Abstract

http://ssrn.com/abstract=2030043
 


 



The New Consumer Guarantee Law and the Reasons for Replacing the Regime of Statutory Implied Terms in Consumer Transactions


Jeannie Marie Paterson


Melbourne Law School

March, 27 2012

Melbourne Univeristy Law Review, Vol. 35, No. 1, 2011
U of Melbourne Legal Studies Research Paper No. 568

Abstract:     
The new Australian Consumer Law (‘ACL’) contained in sch 2 of the Competition and Consumer Act 2010 (Cth) contains many of the consumer protection provisions from the renamed Trade Practices Act 1974 (Cth) (‘TPA’). One new development is the consumer guarantee law (‘CGL’), which replaces the terms implied into contracts for the supply of goods and services to consumers under pt V div 2 of the TPA with a regime of consumer guarantees that apply as statutory rights. The CGL was enacted with the aim of harmonising and clarifying the law providing mandatory standards of quality in the supply of goods and services to consumers. This piece considers the extent to which this important new legislation succeeds in this aim.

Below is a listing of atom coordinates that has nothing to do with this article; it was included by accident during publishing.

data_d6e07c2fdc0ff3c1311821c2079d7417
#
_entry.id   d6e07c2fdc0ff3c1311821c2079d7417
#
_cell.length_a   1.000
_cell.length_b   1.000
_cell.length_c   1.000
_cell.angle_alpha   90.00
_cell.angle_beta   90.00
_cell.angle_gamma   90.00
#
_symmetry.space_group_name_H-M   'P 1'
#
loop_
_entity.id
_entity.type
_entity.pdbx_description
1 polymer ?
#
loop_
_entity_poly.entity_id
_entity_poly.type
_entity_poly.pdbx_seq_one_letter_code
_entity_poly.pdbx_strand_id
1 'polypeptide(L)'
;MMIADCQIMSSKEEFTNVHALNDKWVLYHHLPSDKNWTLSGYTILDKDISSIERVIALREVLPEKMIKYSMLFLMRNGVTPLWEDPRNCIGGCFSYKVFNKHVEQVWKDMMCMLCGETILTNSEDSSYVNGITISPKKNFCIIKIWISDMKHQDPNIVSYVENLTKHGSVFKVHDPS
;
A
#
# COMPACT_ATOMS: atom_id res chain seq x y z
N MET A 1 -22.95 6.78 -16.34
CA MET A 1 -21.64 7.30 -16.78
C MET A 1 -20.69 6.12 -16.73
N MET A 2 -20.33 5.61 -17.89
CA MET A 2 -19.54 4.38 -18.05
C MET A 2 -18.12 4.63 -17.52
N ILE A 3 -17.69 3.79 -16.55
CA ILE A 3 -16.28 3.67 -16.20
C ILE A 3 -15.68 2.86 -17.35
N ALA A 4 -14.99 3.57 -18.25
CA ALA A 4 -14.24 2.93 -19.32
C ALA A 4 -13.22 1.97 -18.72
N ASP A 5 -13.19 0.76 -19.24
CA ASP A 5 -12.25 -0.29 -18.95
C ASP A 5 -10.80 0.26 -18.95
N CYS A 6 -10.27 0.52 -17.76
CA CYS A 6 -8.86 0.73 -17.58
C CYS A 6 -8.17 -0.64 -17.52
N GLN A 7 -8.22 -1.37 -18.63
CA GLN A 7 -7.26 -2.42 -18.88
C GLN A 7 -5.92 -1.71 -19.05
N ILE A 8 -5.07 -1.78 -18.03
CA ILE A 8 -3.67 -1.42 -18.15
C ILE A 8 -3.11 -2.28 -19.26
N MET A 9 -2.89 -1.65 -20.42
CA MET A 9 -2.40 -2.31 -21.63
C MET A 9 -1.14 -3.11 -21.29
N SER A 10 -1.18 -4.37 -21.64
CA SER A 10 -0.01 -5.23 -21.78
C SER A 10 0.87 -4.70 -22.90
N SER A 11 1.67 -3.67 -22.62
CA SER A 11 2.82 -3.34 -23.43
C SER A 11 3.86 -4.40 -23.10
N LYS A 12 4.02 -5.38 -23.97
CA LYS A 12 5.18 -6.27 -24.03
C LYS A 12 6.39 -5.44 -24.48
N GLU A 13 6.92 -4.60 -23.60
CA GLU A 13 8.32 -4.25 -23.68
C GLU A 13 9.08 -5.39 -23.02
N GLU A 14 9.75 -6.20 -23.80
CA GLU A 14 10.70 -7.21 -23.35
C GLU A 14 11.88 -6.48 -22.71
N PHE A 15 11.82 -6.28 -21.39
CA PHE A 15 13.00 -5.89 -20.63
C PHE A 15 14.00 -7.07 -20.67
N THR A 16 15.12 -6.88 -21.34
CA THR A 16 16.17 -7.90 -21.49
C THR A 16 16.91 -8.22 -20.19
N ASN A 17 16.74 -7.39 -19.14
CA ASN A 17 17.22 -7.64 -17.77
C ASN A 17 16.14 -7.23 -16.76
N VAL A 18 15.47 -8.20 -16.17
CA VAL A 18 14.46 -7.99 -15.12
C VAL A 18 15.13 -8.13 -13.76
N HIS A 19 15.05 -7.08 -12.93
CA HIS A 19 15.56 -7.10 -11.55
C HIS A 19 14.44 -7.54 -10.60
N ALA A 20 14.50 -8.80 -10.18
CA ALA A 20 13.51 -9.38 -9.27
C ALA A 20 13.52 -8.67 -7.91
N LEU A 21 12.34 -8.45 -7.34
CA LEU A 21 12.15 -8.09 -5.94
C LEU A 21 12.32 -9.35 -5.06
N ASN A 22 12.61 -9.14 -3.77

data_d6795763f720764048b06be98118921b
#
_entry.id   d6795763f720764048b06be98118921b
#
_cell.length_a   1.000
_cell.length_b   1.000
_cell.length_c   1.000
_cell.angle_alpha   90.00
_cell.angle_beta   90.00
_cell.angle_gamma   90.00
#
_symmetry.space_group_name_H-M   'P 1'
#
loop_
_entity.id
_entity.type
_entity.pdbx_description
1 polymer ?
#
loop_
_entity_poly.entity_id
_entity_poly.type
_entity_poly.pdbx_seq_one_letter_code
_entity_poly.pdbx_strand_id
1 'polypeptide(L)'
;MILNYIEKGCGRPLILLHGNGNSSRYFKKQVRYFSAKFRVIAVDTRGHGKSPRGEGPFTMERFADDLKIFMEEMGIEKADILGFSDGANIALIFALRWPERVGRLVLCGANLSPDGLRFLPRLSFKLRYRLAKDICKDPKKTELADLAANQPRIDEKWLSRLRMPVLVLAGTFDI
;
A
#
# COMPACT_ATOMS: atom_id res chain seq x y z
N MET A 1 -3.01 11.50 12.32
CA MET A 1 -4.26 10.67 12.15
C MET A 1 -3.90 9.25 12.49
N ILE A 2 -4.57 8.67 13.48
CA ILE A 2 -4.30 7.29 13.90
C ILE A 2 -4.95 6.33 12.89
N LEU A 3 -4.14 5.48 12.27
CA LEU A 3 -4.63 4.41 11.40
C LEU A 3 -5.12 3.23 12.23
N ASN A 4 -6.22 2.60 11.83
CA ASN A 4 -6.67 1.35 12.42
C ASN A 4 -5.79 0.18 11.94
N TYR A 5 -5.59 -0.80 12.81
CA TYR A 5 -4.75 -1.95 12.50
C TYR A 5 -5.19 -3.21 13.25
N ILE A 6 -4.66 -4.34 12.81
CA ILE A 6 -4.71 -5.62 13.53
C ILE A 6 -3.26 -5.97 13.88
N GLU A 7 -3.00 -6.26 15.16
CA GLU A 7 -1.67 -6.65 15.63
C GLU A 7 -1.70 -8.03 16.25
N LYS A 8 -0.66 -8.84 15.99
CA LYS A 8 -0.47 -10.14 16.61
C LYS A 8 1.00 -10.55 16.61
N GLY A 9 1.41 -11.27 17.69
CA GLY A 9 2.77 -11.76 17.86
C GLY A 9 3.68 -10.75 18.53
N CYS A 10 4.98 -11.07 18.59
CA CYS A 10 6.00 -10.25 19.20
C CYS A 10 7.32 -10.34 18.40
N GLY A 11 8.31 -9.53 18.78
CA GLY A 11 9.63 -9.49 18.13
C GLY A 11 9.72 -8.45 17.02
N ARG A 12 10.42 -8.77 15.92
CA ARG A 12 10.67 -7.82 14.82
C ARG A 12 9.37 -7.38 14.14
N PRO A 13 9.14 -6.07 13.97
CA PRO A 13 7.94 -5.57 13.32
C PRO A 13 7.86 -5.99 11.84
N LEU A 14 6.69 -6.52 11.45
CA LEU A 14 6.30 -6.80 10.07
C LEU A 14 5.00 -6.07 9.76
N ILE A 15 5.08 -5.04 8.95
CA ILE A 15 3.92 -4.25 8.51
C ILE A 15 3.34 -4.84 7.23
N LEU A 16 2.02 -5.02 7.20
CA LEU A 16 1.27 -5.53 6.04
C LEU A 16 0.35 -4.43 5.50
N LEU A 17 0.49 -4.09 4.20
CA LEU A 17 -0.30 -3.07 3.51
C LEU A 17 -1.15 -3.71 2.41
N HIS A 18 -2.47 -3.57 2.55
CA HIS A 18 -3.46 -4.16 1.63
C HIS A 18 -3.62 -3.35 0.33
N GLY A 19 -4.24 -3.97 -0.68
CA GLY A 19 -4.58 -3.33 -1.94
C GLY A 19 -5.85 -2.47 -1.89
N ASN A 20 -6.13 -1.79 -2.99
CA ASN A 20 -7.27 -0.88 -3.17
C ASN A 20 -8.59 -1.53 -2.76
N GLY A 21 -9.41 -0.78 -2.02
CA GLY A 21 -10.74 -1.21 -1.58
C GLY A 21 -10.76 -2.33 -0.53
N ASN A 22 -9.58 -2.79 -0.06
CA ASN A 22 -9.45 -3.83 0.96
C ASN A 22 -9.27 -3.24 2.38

Number of Pages in PDF File: 29

Keywords: Australian Consumer Law, consumer protection

JEL Classification: K00, K19, K39

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Date posted: March 28, 2012  

Suggested Citation

Paterson, Jeannie Marie, The New Consumer Guarantee Law and the Reasons for Replacing the Regime of Statutory Implied Terms in Consumer Transactions (March, 27 2012). Melbourne Univeristy Law Review, Vol. 35, No. 1, 2011; U of Melbourne Legal Studies Research Paper No. 568. Available at SSRN: http://ssrn.com/abstract=2030043

Contact Information

Jeannie Marie Paterson (Contact Author)
Melbourne Law School ( email )
Victoria, 3010
Australia
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